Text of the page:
On Writing Rise of Orion

I’ve been laboring quietly on my third Serengard novel since the beginning of March, my only outlet being an occasional complaint or victory shared on Twitter, and I thought it was about time I shared some details of the throes I’ve been in. Accompanied by some cute gifs. Because, you know, cute gifs are the best.

First, there was drafting.
I’m a messy drafter. I go off on bunny trails that end up having nothing to do with my outline. Somewhere around the middle, I end up losing my way and questioning the entire story. And that often leads to a Netflix binge, which, you know, is never fun (oh but it is), but then there are beautiful epiphanies and new ideas and ZOMG finally finding a voice for the novel and loving it. Rise of Orion was one of the sloppiest drafts I’d ever written, in spite of how long it took–just ask my critique partners. It was all over the place, and not for lack of trying. In some ways, I was embarrassed by my crazy and how long it took me to produce this tangled mess, but in other ways, I think I really needed to get some of the story out in such a raw form before I could make any sense of it at all.

And second drafting.
I ended up doing the same thing I did with Knights of Rilch: drafting the first half a year in advance (November/December 2012), letting it sit, and then completely reworking it (March/April 2014) before drafting the second half in May/June. Then I actually sent that second draft to two CPs and got notes back that helped me know where to go before my inevitable rewrite. I kind of hated to do this, because the version before my rewrite was sooooo bad, but their help (Darci Cole and Brett Jonas, you are superheroes) saved me from bunny-trailing into another 50k of turkey carcass shiz.

Behold, a rewrite.
My rewrites are funny things. Sometimes they’re more of in depth revisions, but I call them rewrites because I cut so. Freaking. Much. and then they turn into a rewrite midstream. The poor manuscript is unrecognizable when I’m done slicing it. I fill in the gaps with new words, puzzle the hot mess together into a third draft. All in all, I think I must be getting a little better at curbing my bunny trails, because with Rise of Orion I only had to scrap half the scenes during that rewrite. The rest of them just needed full overhauls. The trouble was, none of it came easily. I spent hours staring at the screen, knowing what I needed to say, just unsure of how to say it. In essence, I have two months worth of writing time spent in contemplative thought–or maybe in backspacing and retyping–because that’s how many months behind schedule I am.

And then came revisions.
The next phase is when I get more notes back from CPs and betas and start making tough micro decisions (special thanks to Amanda Aszman and Jenny Perinovic for the in depth help with my beginnings and endings!). At this stage with Knights of Rilch, I was still moving scenes around and nixing lines that I really loved. It got painful and involved many a late night moaning session, too much caffeine and too little sleep. But this third draft was a thing of magic. I found myself wanting to stay in this phase for months–adding dialogue, changing emotional tone, adjusting scene openings and closings–because I didn’t want it to end. I caught myself wishing I had time to put off my final revision because I just didn’t want to be this close to done with it. That’s not to say it didn’t hurt at all…but mostly it hurt when life got in the way and I couldn’t find time to be with it.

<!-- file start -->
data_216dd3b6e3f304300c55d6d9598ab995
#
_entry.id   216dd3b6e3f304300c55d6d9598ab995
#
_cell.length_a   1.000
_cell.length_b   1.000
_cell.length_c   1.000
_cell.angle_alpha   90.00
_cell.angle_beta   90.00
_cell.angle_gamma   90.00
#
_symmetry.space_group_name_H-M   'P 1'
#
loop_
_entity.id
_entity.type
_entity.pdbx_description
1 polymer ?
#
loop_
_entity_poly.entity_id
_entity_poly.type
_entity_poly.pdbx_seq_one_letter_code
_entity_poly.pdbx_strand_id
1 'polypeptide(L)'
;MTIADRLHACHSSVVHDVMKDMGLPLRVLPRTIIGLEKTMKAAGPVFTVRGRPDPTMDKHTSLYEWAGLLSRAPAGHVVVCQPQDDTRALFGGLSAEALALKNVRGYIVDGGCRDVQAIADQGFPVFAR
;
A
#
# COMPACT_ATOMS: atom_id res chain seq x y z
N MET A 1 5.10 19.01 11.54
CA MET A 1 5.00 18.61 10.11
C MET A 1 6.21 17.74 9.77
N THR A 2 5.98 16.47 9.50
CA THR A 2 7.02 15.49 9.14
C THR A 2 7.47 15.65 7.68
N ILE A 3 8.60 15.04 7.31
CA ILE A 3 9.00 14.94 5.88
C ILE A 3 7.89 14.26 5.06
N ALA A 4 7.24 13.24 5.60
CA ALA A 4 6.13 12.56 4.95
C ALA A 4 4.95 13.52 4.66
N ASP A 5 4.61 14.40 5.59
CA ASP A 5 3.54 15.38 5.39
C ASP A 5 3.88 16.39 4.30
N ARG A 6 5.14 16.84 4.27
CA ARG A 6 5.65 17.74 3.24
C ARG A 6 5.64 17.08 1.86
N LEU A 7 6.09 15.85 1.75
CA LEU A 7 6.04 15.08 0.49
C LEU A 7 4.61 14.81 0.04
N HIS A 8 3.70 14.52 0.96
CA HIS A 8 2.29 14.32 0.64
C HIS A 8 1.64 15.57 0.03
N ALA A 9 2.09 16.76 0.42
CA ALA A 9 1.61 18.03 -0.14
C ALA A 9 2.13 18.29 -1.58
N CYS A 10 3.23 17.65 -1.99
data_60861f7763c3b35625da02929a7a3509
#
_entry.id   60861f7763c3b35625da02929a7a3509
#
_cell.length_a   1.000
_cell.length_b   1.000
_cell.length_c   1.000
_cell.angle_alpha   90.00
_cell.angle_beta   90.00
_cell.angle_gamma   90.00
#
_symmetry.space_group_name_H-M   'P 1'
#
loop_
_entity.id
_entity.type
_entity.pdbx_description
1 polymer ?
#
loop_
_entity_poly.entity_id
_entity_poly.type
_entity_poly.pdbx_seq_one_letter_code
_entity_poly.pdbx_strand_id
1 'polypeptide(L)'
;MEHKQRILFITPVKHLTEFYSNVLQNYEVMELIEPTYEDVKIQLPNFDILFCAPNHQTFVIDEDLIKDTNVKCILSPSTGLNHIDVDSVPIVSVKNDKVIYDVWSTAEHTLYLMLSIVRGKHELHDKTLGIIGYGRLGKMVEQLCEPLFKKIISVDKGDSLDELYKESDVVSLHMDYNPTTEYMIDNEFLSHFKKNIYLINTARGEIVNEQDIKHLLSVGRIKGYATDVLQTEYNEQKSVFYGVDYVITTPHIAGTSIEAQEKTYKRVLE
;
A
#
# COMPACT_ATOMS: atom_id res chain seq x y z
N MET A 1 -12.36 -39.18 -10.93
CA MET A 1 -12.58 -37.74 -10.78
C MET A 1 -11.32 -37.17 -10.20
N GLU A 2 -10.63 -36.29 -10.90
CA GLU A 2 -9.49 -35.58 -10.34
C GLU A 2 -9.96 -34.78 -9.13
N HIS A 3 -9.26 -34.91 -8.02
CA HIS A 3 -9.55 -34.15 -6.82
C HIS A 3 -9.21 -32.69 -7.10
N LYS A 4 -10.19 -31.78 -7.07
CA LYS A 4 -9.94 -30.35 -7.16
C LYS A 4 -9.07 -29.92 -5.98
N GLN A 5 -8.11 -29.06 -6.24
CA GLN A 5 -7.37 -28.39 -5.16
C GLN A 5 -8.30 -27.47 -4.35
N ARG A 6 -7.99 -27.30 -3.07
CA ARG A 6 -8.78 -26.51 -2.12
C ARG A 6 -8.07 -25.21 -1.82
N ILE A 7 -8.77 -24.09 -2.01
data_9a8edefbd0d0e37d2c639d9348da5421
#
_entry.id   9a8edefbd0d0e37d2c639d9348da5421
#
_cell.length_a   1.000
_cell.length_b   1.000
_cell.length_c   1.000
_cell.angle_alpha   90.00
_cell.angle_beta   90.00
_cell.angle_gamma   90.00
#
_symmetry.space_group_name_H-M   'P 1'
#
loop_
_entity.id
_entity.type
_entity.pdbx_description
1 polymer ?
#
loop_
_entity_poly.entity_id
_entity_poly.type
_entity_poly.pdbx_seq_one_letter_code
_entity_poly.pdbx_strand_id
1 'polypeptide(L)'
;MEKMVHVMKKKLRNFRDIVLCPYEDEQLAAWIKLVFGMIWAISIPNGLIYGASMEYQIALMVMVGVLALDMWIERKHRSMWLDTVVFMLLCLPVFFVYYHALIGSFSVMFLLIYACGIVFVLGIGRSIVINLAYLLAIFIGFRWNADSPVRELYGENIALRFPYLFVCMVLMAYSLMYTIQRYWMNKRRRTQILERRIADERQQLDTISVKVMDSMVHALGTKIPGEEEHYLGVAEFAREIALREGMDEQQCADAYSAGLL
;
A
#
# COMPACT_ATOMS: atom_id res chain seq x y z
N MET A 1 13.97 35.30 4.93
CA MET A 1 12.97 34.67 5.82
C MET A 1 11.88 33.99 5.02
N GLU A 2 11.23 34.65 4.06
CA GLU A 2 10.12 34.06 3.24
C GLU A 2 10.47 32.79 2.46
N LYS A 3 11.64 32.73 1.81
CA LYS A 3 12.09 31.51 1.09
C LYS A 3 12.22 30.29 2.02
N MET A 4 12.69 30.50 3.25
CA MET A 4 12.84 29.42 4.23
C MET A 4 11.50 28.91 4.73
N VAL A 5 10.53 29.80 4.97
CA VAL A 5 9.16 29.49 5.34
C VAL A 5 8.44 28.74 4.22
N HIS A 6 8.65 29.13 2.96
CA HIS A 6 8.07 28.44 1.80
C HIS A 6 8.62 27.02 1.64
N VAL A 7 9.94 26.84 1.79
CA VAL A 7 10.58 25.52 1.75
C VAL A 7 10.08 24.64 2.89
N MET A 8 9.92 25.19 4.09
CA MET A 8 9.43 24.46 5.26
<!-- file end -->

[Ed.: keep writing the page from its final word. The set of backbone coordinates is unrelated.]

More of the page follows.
Killing a few more darlings.
The last revision is pretty much supposed to be full of pain, but it was bittersweet for Rise and I reveled in it. Even when I had to search and destroy passages that I’d held dear since 2012, it just…it didn’t sting. I’ve rewritten the entire ending sequence about eight times already, and I’m not satisfied with it yet. But I’m not sorry, because it means I get to mess with it a little more.

Line line line line line edits!
Last time, I loved line edits, because I finally hit a huge groove in tossing and tearing. People asked me how life was and I spewed gibberish about how in love I was with this story and these characters and their heartbreak but…nobody cared. This time, I’m just crazy nervous as I realize I’m almost done. It’s almost ready for ARC production. People are going to actually read it. You would think the pit in my stomach feeling would go away once I’ve successfully released a few novels into the world, but apparently not. I don’t think I’d be holding it together at all if it weren’t for the wonderful and amazing writers and friends who’ve been holding my hair back and reading my words and telling me they don’t suck.

Final edits, copyedits, proofread, artwork, ARCs, apples and bananas.
So that’s what it’s been like. Right now my fully revised manuscript is with my two fabulously irreplaceable line editors as well as two more of my longsuffering CPs, and when I get their edits back I’ll commence a final read through before sending the finished product to my editor (I would say copyeditor, but she does more than that because she’s a super ninja warrior). After she fixes the remaining issues in my manuscript, it will be ready for ARC production, artwork, proofreading, and actual publishing. That’s when I’ll be pumped on an endless high because it will be out in the world and YOU’LL BE READING IT. It won’t matter how many tears I shed over it or how nervous I was IT WILL BE A REAL BOOK!

The end. I love you guys.


3 thoughts on “On Writing Rise of Orion

    1. Rachel O'Laughlin says:

      Aww, thanks hon! You’ll get there! It sounds counterproductive, but sometimes it helps to work on more than one project. I have a manuscript I’ve been working on for 10 years that I can’t get past the first draft state. It happens to all of us! :)

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